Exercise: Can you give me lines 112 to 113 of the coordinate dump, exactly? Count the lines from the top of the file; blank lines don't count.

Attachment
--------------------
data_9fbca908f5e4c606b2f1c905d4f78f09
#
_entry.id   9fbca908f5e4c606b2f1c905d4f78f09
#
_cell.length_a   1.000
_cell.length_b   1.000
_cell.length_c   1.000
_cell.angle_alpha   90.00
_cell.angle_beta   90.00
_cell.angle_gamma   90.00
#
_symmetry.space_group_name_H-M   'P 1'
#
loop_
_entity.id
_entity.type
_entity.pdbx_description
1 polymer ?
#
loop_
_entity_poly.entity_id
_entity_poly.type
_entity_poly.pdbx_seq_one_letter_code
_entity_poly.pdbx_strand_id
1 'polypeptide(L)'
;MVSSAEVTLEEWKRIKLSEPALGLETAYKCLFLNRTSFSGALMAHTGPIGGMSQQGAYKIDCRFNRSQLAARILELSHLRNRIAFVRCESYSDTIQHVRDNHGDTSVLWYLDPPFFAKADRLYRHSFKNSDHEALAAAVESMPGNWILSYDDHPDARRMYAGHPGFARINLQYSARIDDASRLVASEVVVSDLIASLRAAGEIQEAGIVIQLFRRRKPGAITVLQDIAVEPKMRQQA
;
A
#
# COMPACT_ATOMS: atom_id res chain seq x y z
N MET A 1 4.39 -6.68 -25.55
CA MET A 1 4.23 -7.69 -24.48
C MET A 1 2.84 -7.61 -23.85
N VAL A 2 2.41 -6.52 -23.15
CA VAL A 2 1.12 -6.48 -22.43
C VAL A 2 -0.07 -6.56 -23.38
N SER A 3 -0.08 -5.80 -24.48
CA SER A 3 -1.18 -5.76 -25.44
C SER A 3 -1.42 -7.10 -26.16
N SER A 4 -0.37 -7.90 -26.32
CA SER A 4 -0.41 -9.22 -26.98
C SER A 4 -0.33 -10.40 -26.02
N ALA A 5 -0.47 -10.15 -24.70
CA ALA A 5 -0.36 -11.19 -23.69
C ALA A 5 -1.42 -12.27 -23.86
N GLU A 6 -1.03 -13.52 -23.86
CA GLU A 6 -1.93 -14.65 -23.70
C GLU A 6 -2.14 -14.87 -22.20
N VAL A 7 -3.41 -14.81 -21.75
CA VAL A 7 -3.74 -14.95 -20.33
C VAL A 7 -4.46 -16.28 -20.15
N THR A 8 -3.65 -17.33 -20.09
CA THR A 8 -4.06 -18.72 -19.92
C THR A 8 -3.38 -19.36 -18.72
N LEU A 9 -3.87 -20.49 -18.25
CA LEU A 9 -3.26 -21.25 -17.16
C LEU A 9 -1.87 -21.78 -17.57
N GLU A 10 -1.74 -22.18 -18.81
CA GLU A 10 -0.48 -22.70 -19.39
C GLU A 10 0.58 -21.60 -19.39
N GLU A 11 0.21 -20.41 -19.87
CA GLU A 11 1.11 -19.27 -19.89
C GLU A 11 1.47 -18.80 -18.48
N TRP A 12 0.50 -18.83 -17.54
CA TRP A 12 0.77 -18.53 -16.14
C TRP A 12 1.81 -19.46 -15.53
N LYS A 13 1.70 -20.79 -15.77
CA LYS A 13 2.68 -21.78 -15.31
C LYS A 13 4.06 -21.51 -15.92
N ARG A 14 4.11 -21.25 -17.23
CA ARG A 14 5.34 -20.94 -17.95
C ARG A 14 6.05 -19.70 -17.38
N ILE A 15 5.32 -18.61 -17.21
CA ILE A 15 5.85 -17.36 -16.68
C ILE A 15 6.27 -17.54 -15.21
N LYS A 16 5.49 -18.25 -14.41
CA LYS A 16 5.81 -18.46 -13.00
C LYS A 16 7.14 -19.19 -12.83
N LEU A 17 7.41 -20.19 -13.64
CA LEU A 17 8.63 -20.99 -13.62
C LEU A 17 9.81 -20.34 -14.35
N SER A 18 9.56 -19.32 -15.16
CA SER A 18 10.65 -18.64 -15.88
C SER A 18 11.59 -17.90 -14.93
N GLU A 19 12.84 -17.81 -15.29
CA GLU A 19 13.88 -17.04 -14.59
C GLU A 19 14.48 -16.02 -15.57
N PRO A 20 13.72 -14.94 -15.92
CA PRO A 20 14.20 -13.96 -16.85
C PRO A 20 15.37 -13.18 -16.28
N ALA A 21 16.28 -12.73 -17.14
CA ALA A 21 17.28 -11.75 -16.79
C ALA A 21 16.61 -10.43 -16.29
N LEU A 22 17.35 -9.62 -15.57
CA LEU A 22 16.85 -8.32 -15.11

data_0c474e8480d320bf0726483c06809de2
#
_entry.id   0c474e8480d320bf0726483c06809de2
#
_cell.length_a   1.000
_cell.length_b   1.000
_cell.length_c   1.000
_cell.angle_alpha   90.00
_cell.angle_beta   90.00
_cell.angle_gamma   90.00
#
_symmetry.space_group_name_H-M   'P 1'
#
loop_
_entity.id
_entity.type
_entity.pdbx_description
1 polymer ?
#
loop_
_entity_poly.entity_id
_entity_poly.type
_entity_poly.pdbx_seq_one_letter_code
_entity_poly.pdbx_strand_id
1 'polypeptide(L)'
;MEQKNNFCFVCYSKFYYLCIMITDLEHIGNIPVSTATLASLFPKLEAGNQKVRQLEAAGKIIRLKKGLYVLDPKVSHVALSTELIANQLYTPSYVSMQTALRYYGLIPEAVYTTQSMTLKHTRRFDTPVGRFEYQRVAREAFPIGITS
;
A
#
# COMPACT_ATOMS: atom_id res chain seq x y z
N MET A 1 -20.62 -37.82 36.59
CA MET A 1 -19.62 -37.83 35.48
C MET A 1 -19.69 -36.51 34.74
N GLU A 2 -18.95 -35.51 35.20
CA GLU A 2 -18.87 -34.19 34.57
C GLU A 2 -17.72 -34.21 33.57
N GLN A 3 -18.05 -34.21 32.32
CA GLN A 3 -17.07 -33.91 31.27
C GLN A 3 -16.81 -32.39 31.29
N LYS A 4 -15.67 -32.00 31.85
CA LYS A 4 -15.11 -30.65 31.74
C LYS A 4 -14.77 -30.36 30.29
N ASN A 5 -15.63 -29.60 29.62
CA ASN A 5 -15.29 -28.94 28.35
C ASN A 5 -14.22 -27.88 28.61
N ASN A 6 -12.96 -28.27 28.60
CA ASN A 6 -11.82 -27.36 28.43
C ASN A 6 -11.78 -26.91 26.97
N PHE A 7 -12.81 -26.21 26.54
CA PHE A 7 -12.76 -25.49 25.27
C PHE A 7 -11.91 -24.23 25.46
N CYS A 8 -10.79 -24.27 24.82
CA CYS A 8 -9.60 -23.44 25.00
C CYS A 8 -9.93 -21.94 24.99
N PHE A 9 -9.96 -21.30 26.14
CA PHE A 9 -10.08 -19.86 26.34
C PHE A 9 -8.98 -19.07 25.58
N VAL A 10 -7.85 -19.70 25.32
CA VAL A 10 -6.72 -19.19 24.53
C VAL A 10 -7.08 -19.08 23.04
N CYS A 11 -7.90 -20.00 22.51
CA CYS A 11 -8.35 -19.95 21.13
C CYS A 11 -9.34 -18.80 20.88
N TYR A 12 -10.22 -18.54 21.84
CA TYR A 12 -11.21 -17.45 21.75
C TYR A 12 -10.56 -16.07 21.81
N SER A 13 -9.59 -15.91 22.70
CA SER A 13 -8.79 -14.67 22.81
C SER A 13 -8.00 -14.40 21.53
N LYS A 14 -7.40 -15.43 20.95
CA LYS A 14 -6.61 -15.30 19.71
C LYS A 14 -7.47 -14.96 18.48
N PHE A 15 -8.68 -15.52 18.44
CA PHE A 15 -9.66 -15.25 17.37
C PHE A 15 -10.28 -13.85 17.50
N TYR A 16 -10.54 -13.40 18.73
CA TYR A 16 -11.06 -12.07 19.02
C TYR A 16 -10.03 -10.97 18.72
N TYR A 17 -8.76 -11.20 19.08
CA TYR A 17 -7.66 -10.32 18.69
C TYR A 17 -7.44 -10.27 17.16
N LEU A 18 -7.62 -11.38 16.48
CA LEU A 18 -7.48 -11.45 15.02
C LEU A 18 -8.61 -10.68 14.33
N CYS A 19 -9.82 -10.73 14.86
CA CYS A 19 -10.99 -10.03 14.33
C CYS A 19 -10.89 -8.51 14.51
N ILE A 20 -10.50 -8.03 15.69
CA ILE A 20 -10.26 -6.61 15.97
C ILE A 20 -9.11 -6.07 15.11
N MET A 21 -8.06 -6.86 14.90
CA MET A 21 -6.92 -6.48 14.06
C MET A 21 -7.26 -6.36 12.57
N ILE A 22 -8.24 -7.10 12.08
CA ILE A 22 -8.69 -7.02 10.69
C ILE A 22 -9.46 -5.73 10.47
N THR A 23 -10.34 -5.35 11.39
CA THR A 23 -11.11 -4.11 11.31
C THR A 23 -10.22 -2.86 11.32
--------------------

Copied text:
_entity.pdbx_description
1 polymer ?